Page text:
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St. Louis gets an 'F' when it comes to the number of babies born prematurely

Illinois also received a 'D' rating.

ST. LOUIS — March of Dimes released their findings of premature births across the country and the results are grim. The statistics, released Thursday, show more babies are being born prematurely.

Dr. Ebony Carter, a Maternal Fetal Medical Physician at Barnes-Jewish Hospital, knows all too well the number of women whose babies are born early.

Premature births are defined as prior to 37 weeks. In the last three years, numbers across the country have gone up. Last year, 10.6% of babies were born prematurely in Missouri. That earned the Show-Me State a D and the city of St. Louis County got an 'F.' Those statistics skyrocket among African American women. According to the March of Dimes, they have a 52% higher rate of giving birth early than any other women.

Illinois also received a 'D' rating. Cook County had the highest rate of premature births and received a D rating.

Dr. Ebony Carter said, “We try to get down to the cause but often times we just don’t know.”

Director of Maternal-Child Health for March of Dimes in Kansas and Missouri, Ellie Brent, said not having enough access to proper healthcare is a key factor, as is lack of education and socioeconomics.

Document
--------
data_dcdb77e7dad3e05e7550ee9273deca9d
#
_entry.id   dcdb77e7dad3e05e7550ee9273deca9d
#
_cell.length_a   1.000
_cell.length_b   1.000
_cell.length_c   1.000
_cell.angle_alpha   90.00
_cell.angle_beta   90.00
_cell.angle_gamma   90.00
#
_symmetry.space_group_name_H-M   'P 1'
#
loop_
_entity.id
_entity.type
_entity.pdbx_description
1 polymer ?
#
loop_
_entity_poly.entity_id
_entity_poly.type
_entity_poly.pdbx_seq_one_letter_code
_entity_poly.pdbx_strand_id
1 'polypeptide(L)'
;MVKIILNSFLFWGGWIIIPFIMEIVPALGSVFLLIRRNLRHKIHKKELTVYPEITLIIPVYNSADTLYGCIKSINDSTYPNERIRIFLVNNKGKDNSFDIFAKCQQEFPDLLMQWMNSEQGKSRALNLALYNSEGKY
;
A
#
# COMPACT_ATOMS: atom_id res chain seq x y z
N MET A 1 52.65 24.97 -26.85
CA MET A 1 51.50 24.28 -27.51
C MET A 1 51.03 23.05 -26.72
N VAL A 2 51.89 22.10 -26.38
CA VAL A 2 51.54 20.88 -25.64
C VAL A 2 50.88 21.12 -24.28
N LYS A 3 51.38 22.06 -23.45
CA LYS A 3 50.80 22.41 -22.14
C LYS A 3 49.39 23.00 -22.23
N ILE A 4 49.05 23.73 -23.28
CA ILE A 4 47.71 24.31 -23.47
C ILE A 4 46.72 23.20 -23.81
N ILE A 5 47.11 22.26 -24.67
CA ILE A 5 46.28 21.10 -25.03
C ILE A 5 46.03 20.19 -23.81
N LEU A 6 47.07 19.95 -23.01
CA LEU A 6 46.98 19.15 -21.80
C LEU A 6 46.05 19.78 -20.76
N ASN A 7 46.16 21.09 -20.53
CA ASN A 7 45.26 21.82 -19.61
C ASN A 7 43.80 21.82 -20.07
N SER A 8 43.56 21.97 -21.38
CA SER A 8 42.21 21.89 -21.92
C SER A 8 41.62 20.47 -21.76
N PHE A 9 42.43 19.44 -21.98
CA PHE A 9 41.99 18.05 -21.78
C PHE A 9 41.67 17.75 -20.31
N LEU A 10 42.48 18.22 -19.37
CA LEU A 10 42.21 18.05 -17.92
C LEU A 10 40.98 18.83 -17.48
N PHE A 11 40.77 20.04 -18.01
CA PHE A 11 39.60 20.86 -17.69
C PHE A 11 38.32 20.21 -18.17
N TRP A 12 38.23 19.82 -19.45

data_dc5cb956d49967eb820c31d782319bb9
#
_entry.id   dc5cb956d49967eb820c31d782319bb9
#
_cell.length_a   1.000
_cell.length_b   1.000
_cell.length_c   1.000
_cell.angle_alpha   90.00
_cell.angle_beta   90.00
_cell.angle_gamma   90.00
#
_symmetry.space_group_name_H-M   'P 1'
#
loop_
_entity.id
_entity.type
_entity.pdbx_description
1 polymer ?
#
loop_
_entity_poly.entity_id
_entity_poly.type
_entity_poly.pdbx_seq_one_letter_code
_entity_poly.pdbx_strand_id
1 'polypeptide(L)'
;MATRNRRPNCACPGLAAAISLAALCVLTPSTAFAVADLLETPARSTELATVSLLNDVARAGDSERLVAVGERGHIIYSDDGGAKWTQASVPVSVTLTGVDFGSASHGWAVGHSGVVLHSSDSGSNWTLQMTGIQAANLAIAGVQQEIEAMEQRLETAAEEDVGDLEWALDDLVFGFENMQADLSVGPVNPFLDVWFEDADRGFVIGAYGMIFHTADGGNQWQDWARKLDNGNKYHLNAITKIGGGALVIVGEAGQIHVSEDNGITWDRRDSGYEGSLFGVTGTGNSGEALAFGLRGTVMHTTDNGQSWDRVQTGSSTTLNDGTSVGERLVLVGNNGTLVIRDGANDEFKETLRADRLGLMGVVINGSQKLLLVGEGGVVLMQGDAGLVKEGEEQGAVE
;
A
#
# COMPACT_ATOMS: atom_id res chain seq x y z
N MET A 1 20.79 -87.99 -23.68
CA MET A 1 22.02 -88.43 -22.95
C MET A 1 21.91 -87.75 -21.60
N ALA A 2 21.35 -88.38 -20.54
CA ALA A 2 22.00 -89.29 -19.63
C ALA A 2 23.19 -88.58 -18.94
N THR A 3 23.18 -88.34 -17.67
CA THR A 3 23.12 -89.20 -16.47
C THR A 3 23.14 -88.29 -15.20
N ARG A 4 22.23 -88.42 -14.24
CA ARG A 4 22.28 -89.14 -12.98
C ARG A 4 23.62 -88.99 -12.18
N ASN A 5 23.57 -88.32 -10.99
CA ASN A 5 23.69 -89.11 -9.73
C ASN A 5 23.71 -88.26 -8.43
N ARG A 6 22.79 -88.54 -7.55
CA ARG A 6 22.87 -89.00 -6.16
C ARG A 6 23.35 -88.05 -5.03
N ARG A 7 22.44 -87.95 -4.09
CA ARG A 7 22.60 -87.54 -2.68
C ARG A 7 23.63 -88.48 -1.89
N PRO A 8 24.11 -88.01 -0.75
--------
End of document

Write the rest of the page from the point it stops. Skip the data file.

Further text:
Dr. Carter became one of those statistics herself when she gave birth to her first child five weeks early. She said she was working a long shift when she went into labor.

“I felt so conflicted because my professional mind knew exactly what had happened. The part of me that was a new expecting mother that wanted the best for her child that she hasn’t met, was terrified,” said Dr. Carter.

Her husband, Dedric Carter, said, “I got on the phone with her, she said are you ready to be a dad. And I said sure. Philosophically I had been thinking about this and she said no today.”

Dr. Ebony said their daughter struggled when she was first born.

“She had a lot of trouble gaining weight and feeding,” said Dr. Carter.

Children born prematurely are prone to many complications later in life such as slower learning, slower growth, and even social problems, according to Brent.

Brent said this isn’t a problem that falls at just health providers. She said it has to be a community effort.

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